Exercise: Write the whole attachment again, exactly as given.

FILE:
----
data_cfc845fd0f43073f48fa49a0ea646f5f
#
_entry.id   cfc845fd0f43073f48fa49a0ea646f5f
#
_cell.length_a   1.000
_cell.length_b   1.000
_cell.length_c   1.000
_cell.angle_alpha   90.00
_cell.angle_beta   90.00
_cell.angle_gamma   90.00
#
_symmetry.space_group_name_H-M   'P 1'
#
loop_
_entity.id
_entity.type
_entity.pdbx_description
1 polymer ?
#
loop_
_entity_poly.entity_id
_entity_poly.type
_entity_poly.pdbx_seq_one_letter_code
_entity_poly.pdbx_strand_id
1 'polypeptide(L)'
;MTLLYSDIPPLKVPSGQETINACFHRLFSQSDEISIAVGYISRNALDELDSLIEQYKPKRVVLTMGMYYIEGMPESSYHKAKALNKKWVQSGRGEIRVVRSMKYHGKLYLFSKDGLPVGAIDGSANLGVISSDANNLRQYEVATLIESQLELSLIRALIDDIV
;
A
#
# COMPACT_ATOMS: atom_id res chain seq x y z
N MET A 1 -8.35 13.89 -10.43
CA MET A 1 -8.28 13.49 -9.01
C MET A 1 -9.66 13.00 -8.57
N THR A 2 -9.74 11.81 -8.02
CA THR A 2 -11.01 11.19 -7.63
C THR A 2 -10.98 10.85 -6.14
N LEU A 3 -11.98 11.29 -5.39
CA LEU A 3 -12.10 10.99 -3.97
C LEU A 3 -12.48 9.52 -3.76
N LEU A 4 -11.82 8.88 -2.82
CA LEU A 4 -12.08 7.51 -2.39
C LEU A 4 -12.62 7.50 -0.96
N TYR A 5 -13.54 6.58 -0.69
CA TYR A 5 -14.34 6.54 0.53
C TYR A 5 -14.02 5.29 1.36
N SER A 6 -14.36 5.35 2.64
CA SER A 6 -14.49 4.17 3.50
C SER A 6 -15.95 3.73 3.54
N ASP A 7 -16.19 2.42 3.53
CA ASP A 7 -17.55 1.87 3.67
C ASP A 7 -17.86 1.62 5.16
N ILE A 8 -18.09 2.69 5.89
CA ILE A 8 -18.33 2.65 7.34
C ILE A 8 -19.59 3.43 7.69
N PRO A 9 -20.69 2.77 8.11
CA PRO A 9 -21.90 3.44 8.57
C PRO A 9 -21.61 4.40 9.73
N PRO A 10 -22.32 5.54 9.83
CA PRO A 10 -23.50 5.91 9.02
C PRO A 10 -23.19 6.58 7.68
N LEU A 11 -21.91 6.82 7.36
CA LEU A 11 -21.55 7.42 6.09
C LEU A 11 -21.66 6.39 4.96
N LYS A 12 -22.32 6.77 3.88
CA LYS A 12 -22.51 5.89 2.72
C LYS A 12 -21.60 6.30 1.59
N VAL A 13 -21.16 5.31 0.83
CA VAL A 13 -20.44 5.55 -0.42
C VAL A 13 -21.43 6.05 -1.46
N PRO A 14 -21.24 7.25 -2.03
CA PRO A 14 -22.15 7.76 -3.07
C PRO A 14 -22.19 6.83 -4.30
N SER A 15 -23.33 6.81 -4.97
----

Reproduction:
data_cfc845fd0f43073f48fa49a0ea646f5f
#
_entry.id   cfc845fd0f43073f48fa49a0ea646f5f
#
_cell.length_a   1.000
_cell.length_b   1.000
_cell.length_c   1.000
_cell.angle_alpha   90.00
_cell.angle_beta   90.00
_cell.angle_gamma   90.00
#
_symmetry.space_group_name_H-M   'P 1'
#
loop_
_entity.id
_entity.type
_entity.pdbx_description
1 polymer ?
#
loop_
_entity_poly.entity_id
_entity_poly.type
_entity_poly.pdbx_seq_one_letter_code
_entity_poly.pdbx_strand_id
1 'polypeptide(L)'
;MTLLYSDIPPLKVPSGQETINACFHRLFSQSDEISIAVGYISRNALDELDSLIEQYKPKRVVLTMGMYYIEGMPESSYHKAKALNKKWVQSGRGEIRVVRSMKYHGKLYLFSKDGLPVGAIDGSANLGVISSDANNLRQYEVATLIESQLELSLIRALIDDIV
;
A
#
# COMPACT_ATOMS: atom_id res chain seq x y z
N MET A 1 -8.35 13.89 -10.43
CA MET A 1 -8.28 13.49 -9.01
C MET A 1 -9.66 13.00 -8.57
N THR A 2 -9.74 11.81 -8.02
CA THR A 2 -11.01 11.19 -7.63
C THR A 2 -10.98 10.85 -6.14
N LEU A 3 -11.98 11.29 -5.39
CA LEU A 3 -12.10 10.99 -3.97
C LEU A 3 -12.48 9.52 -3.76
N LEU A 4 -11.82 8.88 -2.82
CA LEU A 4 -12.08 7.51 -2.39
C LEU A 4 -12.62 7.50 -0.96
N TYR A 5 -13.54 6.58 -0.69
CA TYR A 5 -14.34 6.54 0.53
C TYR A 5 -14.02 5.29 1.36
N SER A 6 -14.36 5.35 2.64
CA SER A 6 -14.49 4.17 3.50
C SER A 6 -15.95 3.73 3.54
N ASP A 7 -16.19 2.42 3.53
CA ASP A 7 -17.55 1.87 3.67
C ASP A 7 -17.86 1.62 5.16
N ILE A 8 -18.09 2.69 5.89
CA ILE A 8 -18.33 2.65 7.34
C ILE A 8 -19.59 3.43 7.69
N PRO A 9 -20.69 2.77 8.11
CA PRO A 9 -21.90 3.44 8.57
C PRO A 9 -21.61 4.40 9.73
N PRO A 10 -22.32 5.54 9.83
CA PRO A 10 -23.50 5.91 9.02
C PRO A 10 -23.19 6.58 7.68
N LEU A 11 -21.91 6.82 7.36
CA LEU A 11 -21.55 7.42 6.09
C LEU A 11 -21.66 6.39 4.96
N LYS A 12 -22.32 6.77 3.88
CA LYS A 12 -22.51 5.89 2.72
C LYS A 12 -21.60 6.30 1.59
N VAL A 13 -21.16 5.31 0.83
CA VAL A 13 -20.44 5.55 -0.42
C VAL A 13 -21.43 6.05 -1.46
N PRO A 14 -21.24 7.25 -2.03
CA PRO A 14 -22.15 7.76 -3.07
C PRO A 14 -22.19 6.83 -4.30
N SER A 15 -23.33 6.81 -4.97